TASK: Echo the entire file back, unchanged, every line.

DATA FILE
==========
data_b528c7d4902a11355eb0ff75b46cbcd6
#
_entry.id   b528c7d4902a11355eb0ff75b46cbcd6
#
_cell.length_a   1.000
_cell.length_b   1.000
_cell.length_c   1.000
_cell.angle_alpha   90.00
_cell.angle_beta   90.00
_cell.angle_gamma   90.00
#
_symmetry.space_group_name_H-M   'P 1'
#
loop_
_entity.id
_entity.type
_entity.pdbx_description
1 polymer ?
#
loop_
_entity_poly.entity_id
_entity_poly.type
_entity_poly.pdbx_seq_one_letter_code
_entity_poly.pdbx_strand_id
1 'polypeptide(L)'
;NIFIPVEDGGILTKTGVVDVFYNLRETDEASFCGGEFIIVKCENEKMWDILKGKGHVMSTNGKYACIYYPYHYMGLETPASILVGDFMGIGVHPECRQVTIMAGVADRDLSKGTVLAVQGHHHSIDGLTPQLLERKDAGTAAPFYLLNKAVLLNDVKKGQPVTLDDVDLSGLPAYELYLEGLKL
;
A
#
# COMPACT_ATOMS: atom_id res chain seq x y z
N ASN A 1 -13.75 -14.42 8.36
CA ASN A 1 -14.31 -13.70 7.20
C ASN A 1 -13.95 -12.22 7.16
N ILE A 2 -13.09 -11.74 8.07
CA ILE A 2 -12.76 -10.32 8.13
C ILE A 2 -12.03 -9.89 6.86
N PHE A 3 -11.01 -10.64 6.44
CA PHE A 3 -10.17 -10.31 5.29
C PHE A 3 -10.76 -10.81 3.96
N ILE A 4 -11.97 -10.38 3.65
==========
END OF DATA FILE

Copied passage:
data_b528c7d4902a11355eb0ff75b46cbcd6
#
_entry.id   b528c7d4902a11355eb0ff75b46cbcd6
#
_cell.length_a   1.000
_cell.length_b   1.000
_cell.length_c   1.000
_cell.angle_alpha   90.00
_cell.angle_beta   90.00
_cell.angle_gamma   90.00
#
_symmetry.space_group_name_H-M   'P 1'
#
loop_
_entity.id
_entity.type
_entity.pdbx_description
1 polymer ?
#
loop_
_entity_poly.entity_id
_entity_poly.type
_entity_poly.pdbx_seq_one_letter_code
_entity_poly.pdbx_strand_id
1 'polypeptide(L)'
;NIFIPVEDGGILTKTGVVDVFYNLRETDEASFCGGEFIIVKCENEKMWDILKGKGHVMSTNGKYACIYYPYHYMGLETPASILVGDFMGIGVHPECRQVTIMAGVADRDLSKGTVLAVQGHHHSIDGLTPQLLERKDAGTAAPFYLLNKAVLLNDVKKGQPVTLDDVDLSGLPAYELYLEGLKL
;
A
#
# COMPACT_ATOMS: atom_id res chain seq x y z
N ASN A 1 -13.75 -14.42 8.36
CA ASN A 1 -14.31 -13.70 7.20
C ASN A 1 -13.95 -12.22 7.16
N ILE A 2 -13.09 -11.74 8.07
CA ILE A 2 -12.76 -10.32 8.13
C ILE A 2 -12.03 -9.89 6.86
N PHE A 3 -11.01 -10.64 6.44
CA PHE A 3 -10.17 -10.31 5.29
C PHE A 3 -10.76 -10.81 3.96
N ILE A 4 -11.97 -10.38 3.65